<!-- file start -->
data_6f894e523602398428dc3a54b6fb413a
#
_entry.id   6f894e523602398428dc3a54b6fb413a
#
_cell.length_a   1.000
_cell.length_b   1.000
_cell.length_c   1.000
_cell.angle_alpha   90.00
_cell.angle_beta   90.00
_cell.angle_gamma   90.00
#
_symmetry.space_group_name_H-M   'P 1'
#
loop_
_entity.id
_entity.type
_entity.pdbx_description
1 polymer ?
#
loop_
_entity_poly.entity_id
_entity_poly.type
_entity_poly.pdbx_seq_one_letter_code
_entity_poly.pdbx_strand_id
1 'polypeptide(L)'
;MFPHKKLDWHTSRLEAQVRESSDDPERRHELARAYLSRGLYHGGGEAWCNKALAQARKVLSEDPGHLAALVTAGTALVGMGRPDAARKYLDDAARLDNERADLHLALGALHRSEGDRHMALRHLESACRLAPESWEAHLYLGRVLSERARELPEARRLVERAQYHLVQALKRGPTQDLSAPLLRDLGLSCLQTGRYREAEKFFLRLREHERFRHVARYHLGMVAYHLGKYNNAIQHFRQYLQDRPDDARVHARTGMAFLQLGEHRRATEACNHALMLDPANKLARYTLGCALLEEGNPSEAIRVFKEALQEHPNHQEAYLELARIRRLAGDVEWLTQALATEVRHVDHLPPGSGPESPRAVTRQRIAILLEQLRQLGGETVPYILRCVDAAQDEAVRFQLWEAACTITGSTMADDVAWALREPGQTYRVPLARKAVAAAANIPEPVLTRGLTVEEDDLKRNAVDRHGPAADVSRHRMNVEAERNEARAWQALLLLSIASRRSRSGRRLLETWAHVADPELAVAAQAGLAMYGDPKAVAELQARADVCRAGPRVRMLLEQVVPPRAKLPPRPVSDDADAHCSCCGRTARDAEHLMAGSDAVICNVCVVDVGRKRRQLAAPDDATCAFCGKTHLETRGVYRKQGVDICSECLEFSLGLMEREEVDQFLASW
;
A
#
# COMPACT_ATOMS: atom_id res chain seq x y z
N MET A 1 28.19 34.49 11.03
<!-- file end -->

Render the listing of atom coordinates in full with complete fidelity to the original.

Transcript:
data_6f894e523602398428dc3a54b6fb413a
#
_entry.id   6f894e523602398428dc3a54b6fb413a
#
_cell.length_a   1.000
_cell.length_b   1.000
_cell.length_c   1.000
_cell.angle_alpha   90.00
_cell.angle_beta   90.00
_cell.angle_gamma   90.00
#
_symmetry.space_group_name_H-M   'P 1'
#
loop_
_entity.id
_entity.type
_entity.pdbx_description
1 polymer ?
#
loop_
_entity_poly.entity_id
_entity_poly.type
_entity_poly.pdbx_seq_one_letter_code
_entity_poly.pdbx_strand_id
1 'polypeptide(L)'
;MFPHKKLDWHTSRLEAQVRESSDDPERRHELARAYLSRGLYHGGGEAWCNKALAQARKVLSEDPGHLAALVTAGTALVGMGRPDAARKYLDDAARLDNERADLHLALGALHRSEGDRHMALRHLESACRLAPESWEAHLYLGRVLSERARELPEARRLVERAQYHLVQALKRGPTQDLSAPLLRDLGLSCLQTGRYREAEKFFLRLREHERFRHVARYHLGMVAYHLGKYNNAIQHFRQYLQDRPDDARVHARTGMAFLQLGEHRRATEACNHALMLDPANKLARYTLGCALLEEGNPSEAIRVFKEALQEHPNHQEAYLELARIRRLAGDVEWLTQALATEVRHVDHLPPGSGPESPRAVTRQRIAILLEQLRQLGGETVPYILRCVDAAQDEAVRFQLWEAACTITGSTMADDVAWALREPGQTYRVPLARKAVAAAANIPEPVLTRGLTVEEDDLKRNAVDRHGPAADVSRHRMNVEAERNEARAWQALLLLSIASRRSRSGRRLLETWAHVADPELAVAAQAGLAMYGDPKAVAELQARADVCRAGPRVRMLLEQVVPPRAKLPPRPVSDDADAHCSCCGRTARDAEHLMAGSDAVICNVCVVDVGRKRRQLAAPDDATCAFCGKTHLETRGVYRKQGVDICSECLEFSLGLMEREEVDQFLASW
;
A
#
# COMPACT_ATOMS: atom_id res chain seq x y z
N MET A 1 28.19 34.49 11.03